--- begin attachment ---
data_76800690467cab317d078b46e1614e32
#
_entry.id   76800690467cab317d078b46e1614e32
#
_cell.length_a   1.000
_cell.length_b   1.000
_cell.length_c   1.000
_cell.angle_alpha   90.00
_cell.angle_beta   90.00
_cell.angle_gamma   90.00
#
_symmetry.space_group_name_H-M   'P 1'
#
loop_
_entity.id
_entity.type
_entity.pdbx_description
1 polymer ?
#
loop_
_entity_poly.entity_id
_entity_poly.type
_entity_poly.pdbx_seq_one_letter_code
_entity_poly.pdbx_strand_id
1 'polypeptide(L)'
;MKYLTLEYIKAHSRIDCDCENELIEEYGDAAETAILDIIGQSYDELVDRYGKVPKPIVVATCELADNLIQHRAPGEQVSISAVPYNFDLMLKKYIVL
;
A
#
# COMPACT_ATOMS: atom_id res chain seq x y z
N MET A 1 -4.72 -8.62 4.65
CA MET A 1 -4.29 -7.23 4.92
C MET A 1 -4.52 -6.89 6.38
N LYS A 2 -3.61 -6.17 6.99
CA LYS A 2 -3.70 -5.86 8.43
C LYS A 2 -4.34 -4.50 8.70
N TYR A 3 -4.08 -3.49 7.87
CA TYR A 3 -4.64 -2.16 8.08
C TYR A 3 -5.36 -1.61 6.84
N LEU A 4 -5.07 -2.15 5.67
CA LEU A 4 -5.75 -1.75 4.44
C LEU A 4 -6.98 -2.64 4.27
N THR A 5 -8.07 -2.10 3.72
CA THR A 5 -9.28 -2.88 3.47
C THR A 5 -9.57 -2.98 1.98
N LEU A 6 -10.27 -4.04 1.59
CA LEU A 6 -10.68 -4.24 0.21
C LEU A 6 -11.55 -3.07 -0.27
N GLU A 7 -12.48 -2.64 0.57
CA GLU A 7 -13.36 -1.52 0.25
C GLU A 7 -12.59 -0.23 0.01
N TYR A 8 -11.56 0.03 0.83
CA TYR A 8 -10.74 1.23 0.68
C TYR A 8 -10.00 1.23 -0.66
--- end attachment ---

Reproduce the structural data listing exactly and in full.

data_76800690467cab317d078b46e1614e32
#
_entry.id   76800690467cab317d078b46e1614e32
#
_cell.length_a   1.000
_cell.length_b   1.000
_cell.length_c   1.000
_cell.angle_alpha   90.00
_cell.angle_beta   90.00
_cell.angle_gamma   90.00
#
_symmetry.space_group_name_H-M   'P 1'
#
loop_
_entity.id
_entity.type
_entity.pdbx_description
1 polymer ?
#
loop_
_entity_poly.entity_id
_entity_poly.type
_entity_poly.pdbx_seq_one_letter_code
_entity_poly.pdbx_strand_id
1 'polypeptide(L)'
;MKYLTLEYIKAHSRIDCDCENELIEEYGDAAETAILDIIGQSYDELVDRYGKVPKPIVVATCELADNLIQHRAPGEQVSISAVPYNFDLMLKKYIVL
;
A
#
# COMPACT_ATOMS: atom_id res chain seq x y z
N MET A 1 -4.72 -8.62 4.65
CA MET A 1 -4.29 -7.23 4.92
C MET A 1 -4.52 -6.89 6.38
N LYS A 2 -3.61 -6.17 6.99
CA LYS A 2 -3.70 -5.86 8.43
C LYS A 2 -4.34 -4.50 8.70
N TYR A 3 -4.08 -3.49 7.87
CA TYR A 3 -4.64 -2.16 8.08
C TYR A 3 -5.36 -1.61 6.84
N LEU A 4 -5.07 -2.15 5.67
CA LEU A 4 -5.75 -1.75 4.44
C LEU A 4 -6.98 -2.64 4.27
N THR A 5 -8.07 -2.10 3.72
CA THR A 5 -9.28 -2.88 3.47
C THR A 5 -9.57 -2.98 1.98
N LEU A 6 -10.27 -4.04 1.59
CA LEU A 6 -10.68 -4.24 0.21
C LEU A 6 -11.55 -3.07 -0.27
N GLU A 7 -12.48 -2.64 0.57
CA GLU A 7 -13.36 -1.52 0.25
C GLU A 7 -12.59 -0.23 0.01
N TYR A 8 -11.56 0.03 0.83
CA TYR A 8 -10.74 1.23 0.68
C TYR A 8 -10.00 1.23 -0.66